It's not a nice idea, that we cannot have total freedom, but it is true. Someone or something will always attempt to control us, so what we must do is ensure that we choose carefully, to pick leaders who are oppressive enough to protect us from those who are oppressive too much.

    The idea of a libertarian world is as absurd as a communist world of everything shared. It sounds nice, but it is fundementally at odds with human nature.

    As for equal opportunity vs. equal results, I suggest that you're being a whiner yourself. I doubt you were born an orphan in a gutter who built a business empire from a scrap of string you found. Instead, I imagine you had people to feed you and offer education, some of which may have even been paid for or regulated by government. So often I find that those who speak of "equal opportunity vs. equal outcome" have themselves been the beneficiaries of unequal opportunity and resultant unequal outcome. And when someone suggests a public school for that orphan in the gutter, you attack it as socialism and "equal outcome", when in fact it is the "equal opportunity".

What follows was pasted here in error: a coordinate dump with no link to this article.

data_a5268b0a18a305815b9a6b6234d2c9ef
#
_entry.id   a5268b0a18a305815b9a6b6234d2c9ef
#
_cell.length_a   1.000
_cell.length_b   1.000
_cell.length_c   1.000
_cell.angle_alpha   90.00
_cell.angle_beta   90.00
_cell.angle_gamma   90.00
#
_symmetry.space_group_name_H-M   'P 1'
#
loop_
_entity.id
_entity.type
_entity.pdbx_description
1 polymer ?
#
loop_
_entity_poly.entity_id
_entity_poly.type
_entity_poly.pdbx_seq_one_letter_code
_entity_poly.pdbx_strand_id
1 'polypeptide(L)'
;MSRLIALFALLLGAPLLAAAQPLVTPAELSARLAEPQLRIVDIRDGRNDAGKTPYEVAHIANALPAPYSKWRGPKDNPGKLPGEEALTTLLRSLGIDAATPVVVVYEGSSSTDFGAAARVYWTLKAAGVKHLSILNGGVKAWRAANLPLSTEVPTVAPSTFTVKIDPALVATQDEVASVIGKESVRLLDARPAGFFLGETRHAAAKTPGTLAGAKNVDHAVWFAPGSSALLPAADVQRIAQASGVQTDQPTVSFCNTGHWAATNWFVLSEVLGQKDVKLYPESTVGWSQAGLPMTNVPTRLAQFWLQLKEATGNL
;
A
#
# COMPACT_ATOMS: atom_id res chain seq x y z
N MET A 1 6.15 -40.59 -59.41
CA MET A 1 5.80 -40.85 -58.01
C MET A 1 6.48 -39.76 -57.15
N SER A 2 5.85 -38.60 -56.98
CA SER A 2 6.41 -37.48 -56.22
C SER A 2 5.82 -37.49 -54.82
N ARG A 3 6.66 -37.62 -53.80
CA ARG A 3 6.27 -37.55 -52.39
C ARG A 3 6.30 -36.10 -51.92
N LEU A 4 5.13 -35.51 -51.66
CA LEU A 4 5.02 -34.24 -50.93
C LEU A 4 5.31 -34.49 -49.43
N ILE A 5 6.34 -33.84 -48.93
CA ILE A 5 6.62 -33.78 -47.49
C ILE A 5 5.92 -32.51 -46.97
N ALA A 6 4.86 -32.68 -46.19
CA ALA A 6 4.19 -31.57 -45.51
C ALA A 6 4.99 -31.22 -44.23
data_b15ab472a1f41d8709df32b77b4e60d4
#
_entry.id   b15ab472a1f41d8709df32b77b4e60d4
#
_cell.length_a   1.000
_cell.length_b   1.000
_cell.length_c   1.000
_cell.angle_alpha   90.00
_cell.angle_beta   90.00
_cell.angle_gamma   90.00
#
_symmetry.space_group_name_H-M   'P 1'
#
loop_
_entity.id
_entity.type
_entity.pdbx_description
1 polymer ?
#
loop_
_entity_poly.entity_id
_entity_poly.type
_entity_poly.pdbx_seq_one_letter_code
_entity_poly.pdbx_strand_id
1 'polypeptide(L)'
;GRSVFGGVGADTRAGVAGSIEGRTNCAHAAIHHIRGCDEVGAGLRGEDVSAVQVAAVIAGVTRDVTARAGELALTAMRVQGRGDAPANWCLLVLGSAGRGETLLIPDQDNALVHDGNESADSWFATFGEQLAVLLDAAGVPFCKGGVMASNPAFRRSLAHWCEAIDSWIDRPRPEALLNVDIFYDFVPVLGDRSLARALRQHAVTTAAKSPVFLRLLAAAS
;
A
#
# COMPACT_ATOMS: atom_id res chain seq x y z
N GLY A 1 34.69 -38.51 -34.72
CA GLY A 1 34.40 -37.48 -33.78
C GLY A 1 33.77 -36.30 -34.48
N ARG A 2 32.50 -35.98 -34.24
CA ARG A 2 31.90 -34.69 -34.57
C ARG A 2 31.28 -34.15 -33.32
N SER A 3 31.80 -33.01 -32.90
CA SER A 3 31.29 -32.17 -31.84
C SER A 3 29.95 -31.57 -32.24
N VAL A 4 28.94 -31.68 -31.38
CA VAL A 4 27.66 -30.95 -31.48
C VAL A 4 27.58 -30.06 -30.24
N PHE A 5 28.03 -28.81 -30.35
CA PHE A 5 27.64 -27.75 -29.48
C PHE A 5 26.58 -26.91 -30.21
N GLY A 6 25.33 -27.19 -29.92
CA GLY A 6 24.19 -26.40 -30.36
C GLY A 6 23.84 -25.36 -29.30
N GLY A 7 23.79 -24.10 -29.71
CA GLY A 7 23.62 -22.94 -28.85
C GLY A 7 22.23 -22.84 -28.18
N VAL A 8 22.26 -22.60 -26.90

9. In a way, freedom is like capital. We can spend it or invest it. I can give up a little freedom now for a lot more later. I might offer some freedom up so that the FDA can mandate that food not be poisonous, and in return I gain the freedom to buy anything I wish, secure in the knowledge that it is safe to eat, a valuable freedom. Without that investment I would instead have a great deal more fear and uncertainty and would have to spend my trust very carefully. Maybe I'd only buy from General Mills, knowing that they have unpoisoned food, but who else? I wouldn't know, and the risk is too great to find out, so I eat General Mills and nothing else. I spent all my freedom on sheltering the producers and had none left to shelter myself, finding myself poorer for it. Meanwhile the prodicers are no better off with their earlier freedom, as competitors cannot arise when trying a new product risks death.